The overall 30-day mortality was 24.5% (n = 57). In left-sided colonic obstruction, a lower mortality (7.5%) was found in patients who received SEMS compared to patients who received surgical treatment (28.3%) (p < 0.01). Univariate analysis of risk factors for mortality showed that time from onset of symptoms to surgery, ASA grading, intra-operative findings, Dukes staging, and systemic morbidity reached statistical significance (Table 4). Multivariate analysis indicated ASA grading and peritonitis were independent risk factors for mortality (Table 5). In addition, Dukes staging with an OR of 2.55 (95% CI: 1.03-3.39, P = 0.04) was another risk factor.
Colorectal cancer is predominantly a disease of elderly people and is a major cause of morbidity and mortality in the elderly population . Analysis of published reports shows that elective CRC resection in the elderly population is worthwhile and should be carried out for the same indications as for younger patients [6, 7]. Acute mechanical bowel obstruction is more frequent in elderly patients, and studies have shown that up to 30% of these patients present with this complication [1–3, 8].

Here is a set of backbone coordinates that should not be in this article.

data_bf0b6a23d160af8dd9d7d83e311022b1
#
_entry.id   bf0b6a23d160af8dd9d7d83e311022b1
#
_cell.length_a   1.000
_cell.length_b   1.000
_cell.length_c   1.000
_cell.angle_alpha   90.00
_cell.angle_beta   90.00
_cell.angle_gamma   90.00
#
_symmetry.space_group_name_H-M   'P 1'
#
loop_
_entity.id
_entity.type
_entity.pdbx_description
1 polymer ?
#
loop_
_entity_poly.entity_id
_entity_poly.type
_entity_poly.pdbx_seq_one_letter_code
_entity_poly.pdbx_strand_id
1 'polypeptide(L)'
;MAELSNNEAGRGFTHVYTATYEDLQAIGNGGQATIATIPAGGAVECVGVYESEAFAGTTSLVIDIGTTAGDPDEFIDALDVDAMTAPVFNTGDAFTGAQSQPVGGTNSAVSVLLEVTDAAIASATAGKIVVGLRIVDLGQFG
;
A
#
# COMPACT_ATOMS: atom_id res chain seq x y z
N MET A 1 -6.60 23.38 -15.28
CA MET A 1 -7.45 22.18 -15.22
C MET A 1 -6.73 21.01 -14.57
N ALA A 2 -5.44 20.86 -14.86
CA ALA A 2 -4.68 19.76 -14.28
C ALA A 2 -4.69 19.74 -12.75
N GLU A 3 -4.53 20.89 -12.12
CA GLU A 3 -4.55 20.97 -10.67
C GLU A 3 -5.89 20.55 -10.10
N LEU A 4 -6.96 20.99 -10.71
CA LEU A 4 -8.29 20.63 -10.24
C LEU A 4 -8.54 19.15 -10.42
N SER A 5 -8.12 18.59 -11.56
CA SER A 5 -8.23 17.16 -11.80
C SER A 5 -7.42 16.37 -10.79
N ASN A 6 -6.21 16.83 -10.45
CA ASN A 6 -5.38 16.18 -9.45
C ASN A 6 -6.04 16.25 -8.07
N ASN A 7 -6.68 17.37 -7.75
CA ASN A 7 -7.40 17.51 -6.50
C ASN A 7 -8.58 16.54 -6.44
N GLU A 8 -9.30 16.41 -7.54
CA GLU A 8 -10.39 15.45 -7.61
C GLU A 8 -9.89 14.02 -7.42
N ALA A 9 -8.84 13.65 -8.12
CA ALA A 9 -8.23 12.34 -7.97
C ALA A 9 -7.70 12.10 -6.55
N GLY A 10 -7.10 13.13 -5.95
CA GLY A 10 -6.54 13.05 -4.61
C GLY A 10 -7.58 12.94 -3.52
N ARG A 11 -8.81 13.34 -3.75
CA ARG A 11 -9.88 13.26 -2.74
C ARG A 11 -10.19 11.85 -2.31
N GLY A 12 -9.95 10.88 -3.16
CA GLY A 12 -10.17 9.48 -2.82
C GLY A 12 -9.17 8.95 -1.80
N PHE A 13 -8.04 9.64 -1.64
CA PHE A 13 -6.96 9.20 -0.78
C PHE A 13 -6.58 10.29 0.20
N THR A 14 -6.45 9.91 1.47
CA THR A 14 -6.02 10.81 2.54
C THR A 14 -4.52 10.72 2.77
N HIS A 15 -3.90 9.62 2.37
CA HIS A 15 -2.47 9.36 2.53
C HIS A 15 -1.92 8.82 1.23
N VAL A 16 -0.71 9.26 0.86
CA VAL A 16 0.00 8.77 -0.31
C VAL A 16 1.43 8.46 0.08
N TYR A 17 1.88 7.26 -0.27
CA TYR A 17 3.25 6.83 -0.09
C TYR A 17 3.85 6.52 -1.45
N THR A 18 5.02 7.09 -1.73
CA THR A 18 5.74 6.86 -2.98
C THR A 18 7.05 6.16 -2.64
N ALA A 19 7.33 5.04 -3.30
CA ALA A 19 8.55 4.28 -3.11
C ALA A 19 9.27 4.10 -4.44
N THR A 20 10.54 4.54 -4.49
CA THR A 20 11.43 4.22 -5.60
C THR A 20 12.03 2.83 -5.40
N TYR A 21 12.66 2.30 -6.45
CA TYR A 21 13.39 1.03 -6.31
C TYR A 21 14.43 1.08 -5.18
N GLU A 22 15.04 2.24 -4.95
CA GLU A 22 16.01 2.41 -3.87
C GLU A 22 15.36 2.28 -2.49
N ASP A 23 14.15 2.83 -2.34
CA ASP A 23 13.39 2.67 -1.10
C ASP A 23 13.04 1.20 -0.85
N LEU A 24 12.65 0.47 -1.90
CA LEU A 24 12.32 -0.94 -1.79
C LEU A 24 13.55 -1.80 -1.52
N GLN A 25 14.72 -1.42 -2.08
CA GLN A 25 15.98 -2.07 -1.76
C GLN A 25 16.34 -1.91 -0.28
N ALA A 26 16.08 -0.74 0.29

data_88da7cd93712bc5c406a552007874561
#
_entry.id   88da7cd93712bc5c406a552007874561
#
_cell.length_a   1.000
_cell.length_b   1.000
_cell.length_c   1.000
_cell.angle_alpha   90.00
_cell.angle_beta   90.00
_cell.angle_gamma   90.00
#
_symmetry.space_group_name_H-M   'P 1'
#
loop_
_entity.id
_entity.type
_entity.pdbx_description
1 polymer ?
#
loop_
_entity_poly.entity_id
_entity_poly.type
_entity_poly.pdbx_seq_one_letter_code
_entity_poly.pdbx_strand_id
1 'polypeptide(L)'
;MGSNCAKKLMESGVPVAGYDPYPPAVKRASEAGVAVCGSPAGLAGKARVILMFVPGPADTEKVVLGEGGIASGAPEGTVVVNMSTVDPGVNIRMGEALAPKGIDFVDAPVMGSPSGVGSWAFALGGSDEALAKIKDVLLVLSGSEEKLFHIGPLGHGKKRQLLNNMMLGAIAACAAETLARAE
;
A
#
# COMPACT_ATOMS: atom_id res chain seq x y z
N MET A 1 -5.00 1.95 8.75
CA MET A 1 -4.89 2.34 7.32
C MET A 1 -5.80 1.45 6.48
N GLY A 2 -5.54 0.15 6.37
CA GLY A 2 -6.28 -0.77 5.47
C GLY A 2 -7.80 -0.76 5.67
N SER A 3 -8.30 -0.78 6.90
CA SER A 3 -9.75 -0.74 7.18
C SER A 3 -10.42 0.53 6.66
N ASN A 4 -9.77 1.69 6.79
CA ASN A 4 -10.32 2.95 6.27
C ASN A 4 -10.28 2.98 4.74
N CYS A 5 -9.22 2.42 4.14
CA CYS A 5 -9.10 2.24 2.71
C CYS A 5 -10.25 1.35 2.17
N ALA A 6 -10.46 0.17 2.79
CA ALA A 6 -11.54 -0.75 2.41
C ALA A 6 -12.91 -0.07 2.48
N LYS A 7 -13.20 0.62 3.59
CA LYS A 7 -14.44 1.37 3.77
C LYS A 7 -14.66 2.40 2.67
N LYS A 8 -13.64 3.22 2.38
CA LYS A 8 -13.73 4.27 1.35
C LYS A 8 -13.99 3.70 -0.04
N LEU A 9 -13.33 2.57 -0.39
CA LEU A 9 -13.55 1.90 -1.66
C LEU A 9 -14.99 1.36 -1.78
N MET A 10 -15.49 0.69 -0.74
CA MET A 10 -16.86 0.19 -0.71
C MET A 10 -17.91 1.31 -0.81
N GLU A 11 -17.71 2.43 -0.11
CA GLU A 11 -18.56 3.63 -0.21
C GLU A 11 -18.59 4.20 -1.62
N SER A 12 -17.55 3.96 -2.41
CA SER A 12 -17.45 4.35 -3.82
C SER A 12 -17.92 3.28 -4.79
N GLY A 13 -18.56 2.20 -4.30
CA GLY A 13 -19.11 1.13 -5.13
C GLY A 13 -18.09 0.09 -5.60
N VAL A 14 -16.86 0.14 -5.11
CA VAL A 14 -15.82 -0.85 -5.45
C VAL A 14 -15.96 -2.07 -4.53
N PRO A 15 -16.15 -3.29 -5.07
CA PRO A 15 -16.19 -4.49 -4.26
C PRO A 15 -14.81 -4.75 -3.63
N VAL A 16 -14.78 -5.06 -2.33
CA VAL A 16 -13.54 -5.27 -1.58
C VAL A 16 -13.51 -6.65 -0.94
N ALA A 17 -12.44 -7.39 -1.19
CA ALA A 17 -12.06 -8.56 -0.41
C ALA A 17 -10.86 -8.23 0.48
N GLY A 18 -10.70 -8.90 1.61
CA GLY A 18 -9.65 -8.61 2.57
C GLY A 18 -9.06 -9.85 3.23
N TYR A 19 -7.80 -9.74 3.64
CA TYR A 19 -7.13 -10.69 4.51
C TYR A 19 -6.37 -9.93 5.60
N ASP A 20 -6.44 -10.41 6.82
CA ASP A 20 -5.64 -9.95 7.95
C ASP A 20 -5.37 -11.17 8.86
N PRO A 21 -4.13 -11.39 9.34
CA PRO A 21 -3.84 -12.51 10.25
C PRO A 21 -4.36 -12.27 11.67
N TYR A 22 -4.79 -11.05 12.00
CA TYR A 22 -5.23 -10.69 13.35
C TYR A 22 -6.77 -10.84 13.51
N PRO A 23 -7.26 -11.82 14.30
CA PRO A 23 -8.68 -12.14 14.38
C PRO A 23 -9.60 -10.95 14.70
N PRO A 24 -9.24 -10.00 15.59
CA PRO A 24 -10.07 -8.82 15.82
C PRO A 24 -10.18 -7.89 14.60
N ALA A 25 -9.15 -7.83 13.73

Surgery for malignant colorectal obstruction poses several problems. Elderly patients often have an increased incidence of comorbid conditions. However, in subgroups of aged patients undergoing surgery, there has been no evidence of increased comorbidity with increased age . Our study confirmed the results of previously published studies in which the incidence of comorbidity ranged from 58.0 to 81.5% [9–12]. Results describing whether underlying chronic conditions are responsible for the increased morbidity and mortality remain discordant. Ozkan reported that comorbid conditions influenced the mortality, while Rubinfeld showed that none of the comorbidities in his study accurately predicted mortality in aged patients who received an emergency major abdominal operation [12, 13]. Our study showed that comorbidity was not a significant prognostic factor for aged patients in multivariate analysis.